I have another movie question ( because, really, do I want to spend two hours of my waning life hitting my head against a pole?). The H vs H site showed both Reese and Cheryl wearing a UC Berkeley t-shirt. I don't remember the shirt from the book. Does the movie explain how she got it? I have a theory based on my local experience, but I'll wait to see what you say.

My condolences about waiting for an hour in line next to Monster. Imagine they don't let people do that outdoors in Wisconsin these days?

Yeah... I gotta get on that Etsy page. There's just too much to do in a day! And thankfully they don't make us wait in line for movies anymore outside, that used to be horrible. It stopped sometime around the third LOTR's movie, before these extended Hobbit things that I just can't get into.

It's always interesting even with books based on history, what changes and what stays the same. Even if she did do the walk, I wonder how much is fictionalized, like looking at the article, in the movie and the book her mom died up in Minnesota, and she really died in St. Louis... hmmm I say.

As for Hornby, I think he was the perfect choice just because he was able to take a rambling book and give it some structure and interlink past and present through the use of song. That's what I like best about him, his musicality. I totally agree about High Fidelity, which is interesting because the setting was changed from England to US and it still translated better then most movies out there.

The movie doesn't explain the UC Berkley, and I think only the Marley shirt is mentioned in the book, and I'd love to hear your theory. Hey, and Corbin survived and went on to do the awesome Psych, so all is good. Though you are right, water makes colors pop AND stops dust from rising and interfering with the shot.

Okay, I'll shut up about the movie until I see it. You're right, how can Hornby and music be a bad thing. My plan for when it comes to Netflix is to purchase a six-pack of Sierra Nevada Pale Ale, get two beers into it, pop my earbuds in, and press play, all the while continuing self-medication.

Regarding my movie career, I never thought of it that way: "The Man Who Saved Psych!" (By not killing Corbin Bernsen). Think I'll get a t-shirt made up. By the way, you must have been PSYCHed when Cary Elwes showed up.

My theory on the University of California Berkeley t-shirt story is that it was given to her by the two female college students in Quincy who she characterizes as ditzy -- "Wow, Yeah!, Yeah, Wow! -- and disses for dropping her off at an inconvenient spot. That's because the UCB Forestry Camp is less than a mile off the road to the PCT and is the only camp in the area. Also, I recognize the spot where the original photo was taken. Literally, hiked in the background of that shot taken just off the dirt road (she says it's paved) to "Whitehorse" campground (actually, Silver Lake Campground, whose name she changed because the ugly, mean, wrinkled-faced hosts from 1995 would probably hunt her down and kill her in her sleep for the trashing they took for what was most likely a non-event.)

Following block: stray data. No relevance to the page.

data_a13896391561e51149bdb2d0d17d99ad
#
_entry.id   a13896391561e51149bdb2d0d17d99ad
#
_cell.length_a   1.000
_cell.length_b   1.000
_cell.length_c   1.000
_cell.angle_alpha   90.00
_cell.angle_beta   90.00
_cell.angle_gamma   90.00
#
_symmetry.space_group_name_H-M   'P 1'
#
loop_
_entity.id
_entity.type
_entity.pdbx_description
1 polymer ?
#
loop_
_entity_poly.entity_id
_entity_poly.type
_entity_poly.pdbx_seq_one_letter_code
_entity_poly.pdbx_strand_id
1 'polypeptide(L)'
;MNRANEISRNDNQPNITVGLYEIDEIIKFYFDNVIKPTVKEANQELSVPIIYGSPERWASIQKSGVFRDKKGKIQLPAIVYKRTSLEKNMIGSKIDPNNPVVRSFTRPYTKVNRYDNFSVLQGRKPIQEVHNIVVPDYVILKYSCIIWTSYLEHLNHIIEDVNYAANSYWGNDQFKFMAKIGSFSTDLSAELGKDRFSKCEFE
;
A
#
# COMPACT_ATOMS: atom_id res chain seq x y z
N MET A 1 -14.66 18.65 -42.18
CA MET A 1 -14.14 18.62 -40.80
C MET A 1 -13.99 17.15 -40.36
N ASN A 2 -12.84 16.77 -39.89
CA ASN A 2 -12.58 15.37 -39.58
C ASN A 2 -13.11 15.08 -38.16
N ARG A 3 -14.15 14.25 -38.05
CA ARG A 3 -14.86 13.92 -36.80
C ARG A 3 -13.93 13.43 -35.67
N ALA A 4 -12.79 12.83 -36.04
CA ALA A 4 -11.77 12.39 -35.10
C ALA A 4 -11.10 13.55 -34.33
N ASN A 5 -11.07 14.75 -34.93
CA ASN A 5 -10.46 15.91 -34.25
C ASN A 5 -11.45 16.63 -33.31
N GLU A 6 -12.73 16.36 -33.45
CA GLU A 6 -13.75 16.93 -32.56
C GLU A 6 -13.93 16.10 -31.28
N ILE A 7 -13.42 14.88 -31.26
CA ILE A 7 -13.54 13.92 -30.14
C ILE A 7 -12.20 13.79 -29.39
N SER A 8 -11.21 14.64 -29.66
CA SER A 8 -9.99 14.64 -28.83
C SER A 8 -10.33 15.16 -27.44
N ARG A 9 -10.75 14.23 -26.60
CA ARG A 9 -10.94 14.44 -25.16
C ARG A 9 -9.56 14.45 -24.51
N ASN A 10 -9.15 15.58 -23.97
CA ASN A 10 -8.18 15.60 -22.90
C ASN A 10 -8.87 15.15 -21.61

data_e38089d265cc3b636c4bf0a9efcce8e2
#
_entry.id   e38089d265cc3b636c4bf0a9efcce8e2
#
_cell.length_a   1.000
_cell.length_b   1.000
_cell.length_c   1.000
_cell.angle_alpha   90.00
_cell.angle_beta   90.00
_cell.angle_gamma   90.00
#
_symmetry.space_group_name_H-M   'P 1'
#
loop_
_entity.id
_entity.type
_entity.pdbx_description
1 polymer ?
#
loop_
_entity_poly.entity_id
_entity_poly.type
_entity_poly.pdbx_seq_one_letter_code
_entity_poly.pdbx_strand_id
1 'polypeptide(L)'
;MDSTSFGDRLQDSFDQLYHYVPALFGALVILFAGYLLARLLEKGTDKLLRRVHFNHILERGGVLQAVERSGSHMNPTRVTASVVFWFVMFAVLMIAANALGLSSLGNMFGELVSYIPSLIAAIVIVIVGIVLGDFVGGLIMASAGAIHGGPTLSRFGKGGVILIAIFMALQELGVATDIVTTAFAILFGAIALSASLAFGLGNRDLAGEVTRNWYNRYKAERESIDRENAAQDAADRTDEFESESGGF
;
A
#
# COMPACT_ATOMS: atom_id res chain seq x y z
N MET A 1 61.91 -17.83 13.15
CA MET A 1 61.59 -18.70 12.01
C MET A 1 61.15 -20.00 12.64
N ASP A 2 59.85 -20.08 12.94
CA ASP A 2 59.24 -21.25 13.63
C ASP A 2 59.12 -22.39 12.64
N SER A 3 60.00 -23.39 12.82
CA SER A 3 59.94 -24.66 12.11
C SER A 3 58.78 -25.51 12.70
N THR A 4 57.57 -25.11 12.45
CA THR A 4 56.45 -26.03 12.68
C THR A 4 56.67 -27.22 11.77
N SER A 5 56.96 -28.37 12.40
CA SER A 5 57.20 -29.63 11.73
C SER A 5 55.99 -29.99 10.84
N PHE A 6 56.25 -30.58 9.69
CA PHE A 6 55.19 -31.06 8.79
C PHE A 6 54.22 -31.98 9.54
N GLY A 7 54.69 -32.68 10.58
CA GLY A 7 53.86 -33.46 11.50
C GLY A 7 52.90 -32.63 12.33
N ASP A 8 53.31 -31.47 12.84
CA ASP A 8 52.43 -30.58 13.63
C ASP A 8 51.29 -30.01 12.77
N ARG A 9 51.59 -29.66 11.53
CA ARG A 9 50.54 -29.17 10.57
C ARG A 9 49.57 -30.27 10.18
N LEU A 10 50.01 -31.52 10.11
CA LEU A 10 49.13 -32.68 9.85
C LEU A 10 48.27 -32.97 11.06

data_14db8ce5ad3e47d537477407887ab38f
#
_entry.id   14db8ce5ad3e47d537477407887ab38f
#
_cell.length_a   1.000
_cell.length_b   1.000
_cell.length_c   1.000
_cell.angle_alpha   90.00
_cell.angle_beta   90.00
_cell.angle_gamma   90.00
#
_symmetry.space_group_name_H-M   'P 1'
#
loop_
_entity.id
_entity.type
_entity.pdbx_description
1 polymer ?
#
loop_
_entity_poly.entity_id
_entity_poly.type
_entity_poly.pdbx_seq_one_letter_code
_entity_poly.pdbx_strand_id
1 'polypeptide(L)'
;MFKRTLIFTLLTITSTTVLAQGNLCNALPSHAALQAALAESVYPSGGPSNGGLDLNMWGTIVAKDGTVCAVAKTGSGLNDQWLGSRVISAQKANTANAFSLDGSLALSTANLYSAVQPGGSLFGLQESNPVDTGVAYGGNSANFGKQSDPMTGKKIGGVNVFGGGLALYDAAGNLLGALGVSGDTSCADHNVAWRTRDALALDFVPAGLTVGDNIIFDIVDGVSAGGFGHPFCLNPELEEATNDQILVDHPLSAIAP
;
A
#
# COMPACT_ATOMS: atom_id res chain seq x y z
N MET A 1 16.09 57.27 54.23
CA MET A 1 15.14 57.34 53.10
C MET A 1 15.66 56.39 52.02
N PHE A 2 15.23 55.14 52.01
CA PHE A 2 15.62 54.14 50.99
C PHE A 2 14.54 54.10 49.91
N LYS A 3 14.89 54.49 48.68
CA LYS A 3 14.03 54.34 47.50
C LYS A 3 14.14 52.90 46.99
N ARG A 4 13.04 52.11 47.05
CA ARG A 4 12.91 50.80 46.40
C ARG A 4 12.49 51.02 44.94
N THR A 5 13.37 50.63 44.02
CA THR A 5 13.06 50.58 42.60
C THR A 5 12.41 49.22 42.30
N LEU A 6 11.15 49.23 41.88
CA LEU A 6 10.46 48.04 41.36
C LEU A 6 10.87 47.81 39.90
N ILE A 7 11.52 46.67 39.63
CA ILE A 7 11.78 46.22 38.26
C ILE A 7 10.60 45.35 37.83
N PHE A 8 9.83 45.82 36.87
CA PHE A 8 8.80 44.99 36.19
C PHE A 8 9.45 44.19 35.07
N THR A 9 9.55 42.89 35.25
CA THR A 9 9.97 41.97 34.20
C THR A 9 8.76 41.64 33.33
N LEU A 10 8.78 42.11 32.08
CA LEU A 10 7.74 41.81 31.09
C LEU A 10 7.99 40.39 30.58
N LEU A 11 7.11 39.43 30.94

I know she's trying to make the story flow, but again, aside from being mean-spirited, the physical facts are wrong. The PCT is not on the way to the camp, the camp is on the way to the PCT, which is miles further on. So the women having just finished grocery shopping in the average 90-degree Quincy July heat would have stopped to drop off the groceries before moving on. Grocery logistics notwithstanding, there's no way the students didn't offer her a shower and food and maybe even an overnight bunk. A friend of mine ran the place in 1995 and two other friends were the cooks. There are no meal passes and pretty much anybody can just show up -- I have, and I'm pretty sure Cheryl did. You can check out the place online. It's pretty much like a Hollywood set for a summer camp.

The "died in St. Louis" thing seemed promising, but the only reference I could find was CS denying it on her Facebook page. Link?

The St. Louis death was the beginning of that article I posted earlier, History vs. Hollywood.

I do think you need that t-shirt, STAT. I really liked Carey Elwes on Psych, though I still claim he was a thief all along and not in a secret branch of the British Secret Service, like the final episode of his stated, or implied...

I'm liking you T-Shirt theory, it is very sound. Esp. the groceries angle. I think that perhaps the "changed the names of people" in the book was more to cover her ass then to protect theirs... we must find these people and debunk her story! Things just don't add up the more you look at it.

Ha, saw your 'Jimmy the Groundhog biting the Mayor' clip -- very funny! There are two kinds of people in the world: those who see that and think, Oh, the poor mayor; and the other 90% who laugh their asses off. Hell is going to be crowded.

This is a good time to ask if you got my Bill Murray 'Groundhog Day' reference upthread? You may already know this, but the way to use that meme in your case would be to list some disappointing aspects of your life like "haven't finished my Etsy page" , etc., followed by, "but my website comes up first when you google "Cheryl Strayed's boots"! Then you add Bill's deadpan tagline: "So I've got that going for me, which is nice."